Corporate Restructuring and its Potential Impact on H-1B Workers

Facing the financial distress caused by the COVID-19 pandemic, many companies may be contemplating corporate restructuring. With all of the considerations surrounding a corporate merger, acquisition, or spin-off, often the last item on an executive’s mind is the impact of corporate restructuring on its foreign national workforce. While business motives may be at the forefront of the practical considerations in finalizing a precarious deal, corporate counsel should be sure to consult with immigration counsel in advance of any corporate change in order to preserve the immigration status of H-1B workers.

Before taking any immigration action to preserve the H-1B status of its workers in light of anticipated corporate restructuring, legal counsel for the company should first ask two questions:

  1. Will the deal close? At the outset, it is important to note that the mere announcement of a corporate restructuring has no legal effect on foreign national employees. It is not until the deal actually closes that the company will need to take any action.
  1. Has the employer changed? Not all corporate reorganizations require action to maintain the immigration status of H-1B workers. A simple name change or ownership change should not require any action at all.[1]

If the answer to both of the above questions is yes, then additional analysis is required to determine whether any immigration action is required.

Is the New Employing Entity a “Successor in Interest”?

If the employer is “different,” then the next question that legal counsel for the company should ask is whether the new employer is a “successor in interest.” The new employer is a “successor in interest” where “a new corporate entity succeeds to the interest and obligations of the original petitioning employer and where the terms and conditions of employment remain the same but for the identity of the petitioner.” [2]

If the New Employing Entity is a “Successor in Interest,” No Amended H-1B Petition is Required.

If the new employer is indeed a “successor in interest,” then the employer is not required to file an amended H-1B petition. This is true whether the corporate restructuring took the form of a merger, acquisition, consolidation, spin-off, or any other entity reorganization, even if there is a change in the employer’s federal tax identification number.[3]

Rather than filing new H-1B petitions and accompanying Labor Condition Applications (“LCAs”) after the corporate restructuring, the regulations require the employer to place a document in the required public access file acknowledging the new employing entity.[4] The document must state:

  • the affected LCA number and its date of certification;
  • a description of the new employing entity’s wage system applicable to the employee;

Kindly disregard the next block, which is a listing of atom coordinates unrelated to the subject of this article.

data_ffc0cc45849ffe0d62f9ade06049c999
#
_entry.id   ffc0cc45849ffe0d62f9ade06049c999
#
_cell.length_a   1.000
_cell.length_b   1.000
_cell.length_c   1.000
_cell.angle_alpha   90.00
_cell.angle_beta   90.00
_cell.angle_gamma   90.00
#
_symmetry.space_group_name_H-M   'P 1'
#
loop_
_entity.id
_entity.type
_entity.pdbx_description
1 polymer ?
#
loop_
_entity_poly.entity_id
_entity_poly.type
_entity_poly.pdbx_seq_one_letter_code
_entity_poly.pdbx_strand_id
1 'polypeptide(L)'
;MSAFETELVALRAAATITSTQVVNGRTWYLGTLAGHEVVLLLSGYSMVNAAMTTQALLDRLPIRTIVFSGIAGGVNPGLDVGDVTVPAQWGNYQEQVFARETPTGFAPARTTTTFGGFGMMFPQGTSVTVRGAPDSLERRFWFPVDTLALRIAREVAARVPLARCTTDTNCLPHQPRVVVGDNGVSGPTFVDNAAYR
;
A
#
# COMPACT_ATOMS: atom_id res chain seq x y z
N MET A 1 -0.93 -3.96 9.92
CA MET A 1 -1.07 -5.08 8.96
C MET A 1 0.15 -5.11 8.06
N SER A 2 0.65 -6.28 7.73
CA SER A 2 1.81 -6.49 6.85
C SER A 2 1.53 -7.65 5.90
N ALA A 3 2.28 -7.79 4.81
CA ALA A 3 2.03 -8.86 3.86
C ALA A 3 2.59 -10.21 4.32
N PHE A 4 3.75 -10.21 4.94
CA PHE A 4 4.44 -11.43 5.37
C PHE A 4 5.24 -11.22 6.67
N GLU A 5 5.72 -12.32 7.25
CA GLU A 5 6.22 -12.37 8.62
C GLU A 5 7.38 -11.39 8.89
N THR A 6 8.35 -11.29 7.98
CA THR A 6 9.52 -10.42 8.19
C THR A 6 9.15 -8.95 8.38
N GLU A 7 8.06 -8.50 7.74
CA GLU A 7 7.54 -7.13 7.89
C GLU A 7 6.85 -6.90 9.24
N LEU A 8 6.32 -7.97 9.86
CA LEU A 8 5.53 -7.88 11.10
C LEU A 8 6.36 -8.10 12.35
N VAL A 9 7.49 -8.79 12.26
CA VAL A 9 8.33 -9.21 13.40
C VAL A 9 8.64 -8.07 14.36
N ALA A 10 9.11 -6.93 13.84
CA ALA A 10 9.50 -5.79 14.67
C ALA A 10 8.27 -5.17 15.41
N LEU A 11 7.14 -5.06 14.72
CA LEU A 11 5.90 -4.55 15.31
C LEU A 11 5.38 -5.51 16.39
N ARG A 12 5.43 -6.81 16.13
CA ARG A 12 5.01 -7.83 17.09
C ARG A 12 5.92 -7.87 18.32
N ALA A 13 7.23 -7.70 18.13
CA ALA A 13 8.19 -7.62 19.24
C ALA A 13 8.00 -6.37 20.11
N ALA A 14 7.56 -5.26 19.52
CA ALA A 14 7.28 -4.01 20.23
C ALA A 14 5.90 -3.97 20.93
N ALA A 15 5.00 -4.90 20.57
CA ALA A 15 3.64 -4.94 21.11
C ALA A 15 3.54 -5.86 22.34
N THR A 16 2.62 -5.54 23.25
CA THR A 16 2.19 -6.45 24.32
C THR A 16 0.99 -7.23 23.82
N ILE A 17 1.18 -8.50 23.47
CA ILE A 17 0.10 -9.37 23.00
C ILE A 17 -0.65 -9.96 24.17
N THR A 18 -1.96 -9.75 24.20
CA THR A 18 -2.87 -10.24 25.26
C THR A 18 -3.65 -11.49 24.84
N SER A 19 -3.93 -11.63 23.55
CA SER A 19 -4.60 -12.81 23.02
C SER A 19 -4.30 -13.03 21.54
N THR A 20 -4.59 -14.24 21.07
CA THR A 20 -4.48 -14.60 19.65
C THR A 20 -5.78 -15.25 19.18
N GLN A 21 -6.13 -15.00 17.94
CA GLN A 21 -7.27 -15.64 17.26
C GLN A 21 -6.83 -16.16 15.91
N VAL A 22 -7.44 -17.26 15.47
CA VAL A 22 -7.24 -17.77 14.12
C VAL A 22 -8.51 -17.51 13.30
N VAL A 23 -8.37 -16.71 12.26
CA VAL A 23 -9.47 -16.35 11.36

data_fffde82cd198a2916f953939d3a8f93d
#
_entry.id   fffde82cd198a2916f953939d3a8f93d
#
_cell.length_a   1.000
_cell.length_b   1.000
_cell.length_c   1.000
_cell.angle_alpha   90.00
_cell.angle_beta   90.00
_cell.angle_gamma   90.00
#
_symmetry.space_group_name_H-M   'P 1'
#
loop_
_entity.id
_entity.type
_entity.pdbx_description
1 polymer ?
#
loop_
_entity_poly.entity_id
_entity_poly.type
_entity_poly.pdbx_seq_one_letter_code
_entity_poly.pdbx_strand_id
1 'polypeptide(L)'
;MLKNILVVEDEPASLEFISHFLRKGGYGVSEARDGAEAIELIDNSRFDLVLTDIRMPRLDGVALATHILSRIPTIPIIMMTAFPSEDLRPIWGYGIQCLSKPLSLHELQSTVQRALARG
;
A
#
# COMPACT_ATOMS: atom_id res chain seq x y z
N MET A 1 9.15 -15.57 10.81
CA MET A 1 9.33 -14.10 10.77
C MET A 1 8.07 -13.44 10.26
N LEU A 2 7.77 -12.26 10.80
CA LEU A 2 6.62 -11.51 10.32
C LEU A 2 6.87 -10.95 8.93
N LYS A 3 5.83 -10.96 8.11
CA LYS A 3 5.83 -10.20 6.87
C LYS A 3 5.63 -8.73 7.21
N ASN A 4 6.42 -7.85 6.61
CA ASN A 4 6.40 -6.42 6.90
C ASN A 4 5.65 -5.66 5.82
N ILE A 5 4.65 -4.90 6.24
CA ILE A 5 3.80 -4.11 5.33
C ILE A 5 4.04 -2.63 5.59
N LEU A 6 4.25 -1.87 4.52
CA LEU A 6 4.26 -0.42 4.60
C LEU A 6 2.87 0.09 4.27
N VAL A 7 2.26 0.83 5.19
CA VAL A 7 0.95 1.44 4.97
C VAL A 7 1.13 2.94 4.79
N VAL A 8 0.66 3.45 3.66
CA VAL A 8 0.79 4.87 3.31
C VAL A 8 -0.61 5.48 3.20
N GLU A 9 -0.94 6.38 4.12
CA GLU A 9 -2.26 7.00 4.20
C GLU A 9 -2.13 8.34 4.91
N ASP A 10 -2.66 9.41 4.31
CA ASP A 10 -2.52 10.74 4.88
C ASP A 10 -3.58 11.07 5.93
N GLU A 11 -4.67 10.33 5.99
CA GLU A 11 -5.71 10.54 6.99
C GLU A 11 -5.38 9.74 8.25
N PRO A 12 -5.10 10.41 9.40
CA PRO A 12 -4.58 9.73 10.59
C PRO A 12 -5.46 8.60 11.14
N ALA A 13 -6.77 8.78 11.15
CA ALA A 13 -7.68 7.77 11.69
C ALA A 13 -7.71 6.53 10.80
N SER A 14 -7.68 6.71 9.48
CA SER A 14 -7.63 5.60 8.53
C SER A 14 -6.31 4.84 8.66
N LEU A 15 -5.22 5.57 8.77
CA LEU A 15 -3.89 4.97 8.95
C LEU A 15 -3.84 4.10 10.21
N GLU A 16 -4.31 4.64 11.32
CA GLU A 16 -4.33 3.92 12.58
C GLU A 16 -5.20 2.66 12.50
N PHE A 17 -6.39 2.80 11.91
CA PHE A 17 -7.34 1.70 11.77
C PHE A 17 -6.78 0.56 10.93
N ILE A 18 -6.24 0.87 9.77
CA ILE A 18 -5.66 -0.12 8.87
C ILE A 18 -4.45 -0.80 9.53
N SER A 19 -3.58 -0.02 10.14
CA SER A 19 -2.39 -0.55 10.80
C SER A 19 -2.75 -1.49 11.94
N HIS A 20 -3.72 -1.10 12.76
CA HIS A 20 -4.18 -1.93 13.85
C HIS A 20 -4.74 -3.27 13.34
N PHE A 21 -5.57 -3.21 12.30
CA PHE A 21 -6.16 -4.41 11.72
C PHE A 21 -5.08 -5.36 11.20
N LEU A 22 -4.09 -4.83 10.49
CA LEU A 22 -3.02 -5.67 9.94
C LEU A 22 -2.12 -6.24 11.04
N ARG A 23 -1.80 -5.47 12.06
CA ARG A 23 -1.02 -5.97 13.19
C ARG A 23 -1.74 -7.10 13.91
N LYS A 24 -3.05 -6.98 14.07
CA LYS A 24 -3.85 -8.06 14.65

• the federal employer identification number (FEIN) of the new employing entity; and
  • a sworn statement by an authorized representative of the new employing entity expressly acknowledging the entity’s “assumption of all obligations, liabilities and undertakings arising from or under attestations made” in the certified LCA.[5]

The authorized representative must explicitly agree to maintain a copy of the statement in the public access file and make the document available to the Department of Labor or any member of the public upon request. The document should be placed in the public access file before the corporate reorganization is finalized.

What Happens When the New Employing Entity Seeks to Extend its H-1B Workers’ Status?

The new employing entity must file new LCAs and H-1B petitions when it hires any new H-1B nonimmigrants or seeks extensions of H-1B workers who were hired prior to the corporate restructuring.[6]

About the Author:

Alexandra Crandall is an attorney at Dickinson Wright in Phoenix. She practices business immigration, successfully assisting employers with the preparation of immigrant and non-immigrant petitions to maintain their foreign national workforce. Prior to joining the firm, Ms. Crandall served as a Judicial Law Clerk to the Honorable Jennifer B. Campbell at the Arizona Court of Appeals.

[1] See, letter from Efren Hernandez III, Acting Director, Business and Trade Services, HQ 70/6.2.8 (June 7, 2001), AILA Doc. No. 01062832 (Posted June 28, 2001) referring to 8 CFR §214.2(h)(2)(i)(E).

[2] INA § 214(c)(10); 8 U.S.C. § 1184(c)(10).

[3] 20 CFR § 655.730(e)(1).

[4] 20 CFR § 655.730(e)(1) (“Where an employer corporation changes its corporate structure as the result of an acquisition, merger, “spin-off,” or other such action, the new employing entity is not required to file new LCAs and H-1B petitions with respect to the H-1B nonimmigrants transferred to the employ of the new employing entity (regardless of whether there is a change in the [FEIN]) . . . .”).

[5] 20 CFR § 655.730(e)(1)(i)–(iv).

[6] 20 CFR § 655.730(e)(2).